Victoria's Famed 400-Year-Old 'Separation' Gum Tree Is Dying, Killed Off By Vandals

The Separation Tree. Source: Royal Botanic Gardens.

The river red gum in Melbourne’s Royal Botanic Gardens citizens gathered on 15 November 1850, to celebrate news that Victoria would become a separate colony from New
South Wales is dying, the victim of two separate vandalism attacks in 2010 and 2013, which ringbarked the 400 year-old tree.

Royal Botanic Gardens’ director and chief executive Professor Tim Entwisle said the Separation Tree is one of Victoria’s most significant trees and he was deeply saddened to confirm the end was coming, despite attempts to revive the tree over the last four years.

The 2010 ringbarking of the tree. Source: Royal Botanic Gardens.

Gardens staff will reduce the tree’s canopy in coming months to make the area safe. Red river gums (eucalyptus camaldulensis) have the nickname “widow makers” because they prune themselves when distressed, dropping large branches without warning.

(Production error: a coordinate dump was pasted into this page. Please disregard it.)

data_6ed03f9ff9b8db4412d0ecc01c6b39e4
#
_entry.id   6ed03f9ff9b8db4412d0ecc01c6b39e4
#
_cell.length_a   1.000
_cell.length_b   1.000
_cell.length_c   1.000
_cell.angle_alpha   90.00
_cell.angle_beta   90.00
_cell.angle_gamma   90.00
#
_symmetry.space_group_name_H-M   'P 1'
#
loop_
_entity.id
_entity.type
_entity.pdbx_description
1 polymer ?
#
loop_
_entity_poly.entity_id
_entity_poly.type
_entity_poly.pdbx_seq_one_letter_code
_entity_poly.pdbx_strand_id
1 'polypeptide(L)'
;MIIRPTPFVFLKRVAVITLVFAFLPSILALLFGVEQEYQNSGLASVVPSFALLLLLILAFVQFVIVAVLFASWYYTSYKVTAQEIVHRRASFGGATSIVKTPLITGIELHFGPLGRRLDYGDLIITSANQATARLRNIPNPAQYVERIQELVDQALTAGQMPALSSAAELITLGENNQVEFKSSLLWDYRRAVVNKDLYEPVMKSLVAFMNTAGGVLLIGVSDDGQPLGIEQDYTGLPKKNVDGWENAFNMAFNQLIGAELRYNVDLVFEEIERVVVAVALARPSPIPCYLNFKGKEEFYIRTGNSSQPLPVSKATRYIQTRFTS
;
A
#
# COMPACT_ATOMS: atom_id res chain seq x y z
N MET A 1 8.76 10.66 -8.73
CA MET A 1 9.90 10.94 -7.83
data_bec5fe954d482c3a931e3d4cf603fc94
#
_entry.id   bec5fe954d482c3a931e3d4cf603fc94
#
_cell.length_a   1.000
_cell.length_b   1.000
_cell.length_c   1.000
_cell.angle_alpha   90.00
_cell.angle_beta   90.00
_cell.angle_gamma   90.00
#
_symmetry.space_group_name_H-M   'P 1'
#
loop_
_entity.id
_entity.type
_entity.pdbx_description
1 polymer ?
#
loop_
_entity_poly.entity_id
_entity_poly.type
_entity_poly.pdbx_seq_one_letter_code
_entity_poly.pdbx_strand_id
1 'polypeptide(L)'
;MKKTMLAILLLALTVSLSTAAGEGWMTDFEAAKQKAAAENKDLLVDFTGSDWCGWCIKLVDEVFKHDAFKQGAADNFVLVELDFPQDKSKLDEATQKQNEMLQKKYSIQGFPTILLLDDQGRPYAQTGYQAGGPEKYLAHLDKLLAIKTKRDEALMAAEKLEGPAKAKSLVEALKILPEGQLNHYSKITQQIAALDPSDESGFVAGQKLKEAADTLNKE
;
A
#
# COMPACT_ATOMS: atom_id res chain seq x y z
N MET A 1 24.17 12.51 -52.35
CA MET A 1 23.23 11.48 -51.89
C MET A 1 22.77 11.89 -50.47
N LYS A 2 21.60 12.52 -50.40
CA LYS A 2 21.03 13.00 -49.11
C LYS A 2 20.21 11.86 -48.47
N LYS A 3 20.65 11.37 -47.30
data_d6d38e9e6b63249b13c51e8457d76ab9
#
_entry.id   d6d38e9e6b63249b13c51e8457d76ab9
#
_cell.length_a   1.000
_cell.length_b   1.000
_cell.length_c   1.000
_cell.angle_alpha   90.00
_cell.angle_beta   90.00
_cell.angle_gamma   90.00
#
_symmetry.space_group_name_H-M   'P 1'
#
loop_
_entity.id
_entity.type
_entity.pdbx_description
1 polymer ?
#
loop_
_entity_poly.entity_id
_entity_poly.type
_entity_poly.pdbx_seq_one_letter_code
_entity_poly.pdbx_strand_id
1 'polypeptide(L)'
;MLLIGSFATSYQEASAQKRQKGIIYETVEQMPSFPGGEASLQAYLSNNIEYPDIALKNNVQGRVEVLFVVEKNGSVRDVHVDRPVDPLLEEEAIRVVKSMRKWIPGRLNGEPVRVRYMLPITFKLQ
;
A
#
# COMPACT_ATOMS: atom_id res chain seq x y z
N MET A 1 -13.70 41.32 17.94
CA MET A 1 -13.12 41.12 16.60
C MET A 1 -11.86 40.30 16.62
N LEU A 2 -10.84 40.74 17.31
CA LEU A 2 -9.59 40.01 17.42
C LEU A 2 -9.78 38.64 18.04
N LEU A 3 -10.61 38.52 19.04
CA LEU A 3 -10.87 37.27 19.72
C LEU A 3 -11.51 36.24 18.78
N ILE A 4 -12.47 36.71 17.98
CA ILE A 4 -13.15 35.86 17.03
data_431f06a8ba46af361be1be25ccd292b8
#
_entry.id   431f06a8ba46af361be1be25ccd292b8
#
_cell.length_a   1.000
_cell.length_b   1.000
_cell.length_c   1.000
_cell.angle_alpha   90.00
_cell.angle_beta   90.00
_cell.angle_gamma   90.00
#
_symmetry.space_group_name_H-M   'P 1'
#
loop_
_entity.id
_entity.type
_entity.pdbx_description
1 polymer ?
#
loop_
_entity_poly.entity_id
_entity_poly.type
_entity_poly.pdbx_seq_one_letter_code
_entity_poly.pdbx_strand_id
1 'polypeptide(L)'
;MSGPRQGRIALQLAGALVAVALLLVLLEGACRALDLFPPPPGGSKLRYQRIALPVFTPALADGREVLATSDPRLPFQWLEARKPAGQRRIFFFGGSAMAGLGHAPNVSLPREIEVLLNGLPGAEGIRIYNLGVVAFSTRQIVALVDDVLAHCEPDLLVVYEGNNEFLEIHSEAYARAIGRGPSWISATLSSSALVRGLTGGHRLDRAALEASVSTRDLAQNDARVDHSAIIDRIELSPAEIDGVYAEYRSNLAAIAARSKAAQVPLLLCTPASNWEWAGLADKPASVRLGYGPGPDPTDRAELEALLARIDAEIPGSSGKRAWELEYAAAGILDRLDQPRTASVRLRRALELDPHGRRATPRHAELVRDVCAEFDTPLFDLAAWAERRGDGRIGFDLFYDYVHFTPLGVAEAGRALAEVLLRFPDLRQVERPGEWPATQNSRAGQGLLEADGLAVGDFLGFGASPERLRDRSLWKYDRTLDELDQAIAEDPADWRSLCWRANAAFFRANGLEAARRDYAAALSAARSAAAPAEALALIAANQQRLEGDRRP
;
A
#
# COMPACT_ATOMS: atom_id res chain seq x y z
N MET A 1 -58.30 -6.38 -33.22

The main trunk and scaffold limbs of the Separation Tree will remain in the gardens until deemed unsafe.

The tree has been in decline since 21 August 2010, when the tree was ringbarked and around 90% of the outer bark tissue was lost. A second vandalism attack on 20 July 2013 effectively removed the remaining 10%. The vandalism continues to be investigated by Victoria Police.

Experts tried several methods to revive the tree, but by March last year evidence of significant dieback showed it was unable to repair itself. In November 2014, further investigation revealed the tree’s roots were dying and the canopy is following.

Prof. Entwisle said he hoped some part of the tree can remain in perpetuity as a memorial.

“There are also saplings nearby propagated from seed of this tree, including one planted in 1951 to celebrate the centenary of the separation of Victoria and NSW,”he said.

“Our hope is that these, and other offspring distributed around the State as part of a program in partnership with the Victoria Day Council, will in time become alternative places of reflection and celebration. While the tree may die, its lineage and significance should persist.”

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